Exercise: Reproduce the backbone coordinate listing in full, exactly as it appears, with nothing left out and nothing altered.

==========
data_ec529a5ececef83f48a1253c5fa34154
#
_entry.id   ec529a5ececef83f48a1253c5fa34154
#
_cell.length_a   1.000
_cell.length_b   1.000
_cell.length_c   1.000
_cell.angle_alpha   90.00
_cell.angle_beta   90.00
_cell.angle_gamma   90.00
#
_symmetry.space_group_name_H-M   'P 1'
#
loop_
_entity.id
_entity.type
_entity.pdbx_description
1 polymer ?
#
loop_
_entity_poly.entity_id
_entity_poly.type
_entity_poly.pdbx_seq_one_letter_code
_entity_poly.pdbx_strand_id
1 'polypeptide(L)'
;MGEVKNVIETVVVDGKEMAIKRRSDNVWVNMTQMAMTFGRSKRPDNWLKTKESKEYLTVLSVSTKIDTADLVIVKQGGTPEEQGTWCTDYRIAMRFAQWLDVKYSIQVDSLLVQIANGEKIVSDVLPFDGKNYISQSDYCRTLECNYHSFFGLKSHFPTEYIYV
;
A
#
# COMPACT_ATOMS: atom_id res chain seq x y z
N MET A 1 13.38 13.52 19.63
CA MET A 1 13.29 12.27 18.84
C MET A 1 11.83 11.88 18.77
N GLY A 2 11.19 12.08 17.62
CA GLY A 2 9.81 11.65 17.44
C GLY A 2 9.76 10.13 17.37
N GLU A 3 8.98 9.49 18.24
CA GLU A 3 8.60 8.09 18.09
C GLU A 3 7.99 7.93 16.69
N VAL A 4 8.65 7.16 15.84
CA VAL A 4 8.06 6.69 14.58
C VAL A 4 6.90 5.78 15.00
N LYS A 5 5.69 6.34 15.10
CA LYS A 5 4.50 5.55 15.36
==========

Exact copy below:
data_ec529a5ececef83f48a1253c5fa34154
#
_entry.id   ec529a5ececef83f48a1253c5fa34154
#
_cell.length_a   1.000
_cell.length_b   1.000
_cell.length_c   1.000
_cell.angle_alpha   90.00
_cell.angle_beta   90.00
_cell.angle_gamma   90.00
#
_symmetry.space_group_name_H-M   'P 1'
#
loop_
_entity.id
_entity.type
_entity.pdbx_description
1 polymer ?
#
loop_
_entity_poly.entity_id
_entity_poly.type
_entity_poly.pdbx_seq_one_letter_code
_entity_poly.pdbx_strand_id
1 'polypeptide(L)'
;MGEVKNVIETVVVDGKEMAIKRRSDNVWVNMTQMAMTFGRSKRPDNWLKTKESKEYLTVLSVSTKIDTADLVIVKQGGTPEEQGTWCTDYRIAMRFAQWLDVKYSIQVDSLLVQIANGEKIVSDVLPFDGKNYISQSDYCRTLECNYHSFFGLKSHFPTEYIYV
;
A
#
# COMPACT_ATOMS: atom_id res chain seq x y z
N MET A 1 13.38 13.52 19.63
CA MET A 1 13.29 12.27 18.84
C MET A 1 11.83 11.88 18.77
N GLY A 2 11.19 12.08 17.62
CA GLY A 2 9.81 11.65 17.44
C GLY A 2 9.76 10.13 17.37
N GLU A 3 8.98 9.49 18.24
CA GLU A 3 8.60 8.09 18.09
C GLU A 3 7.99 7.93 16.69
N VAL A 4 8.65 7.16 15.84
CA VAL A 4 8.06 6.69 14.58
C VAL A 4 6.90 5.78 15.00
N LYS A 5 5.69 6.34 15.10
CA LYS A 5 4.50 5.55 15.36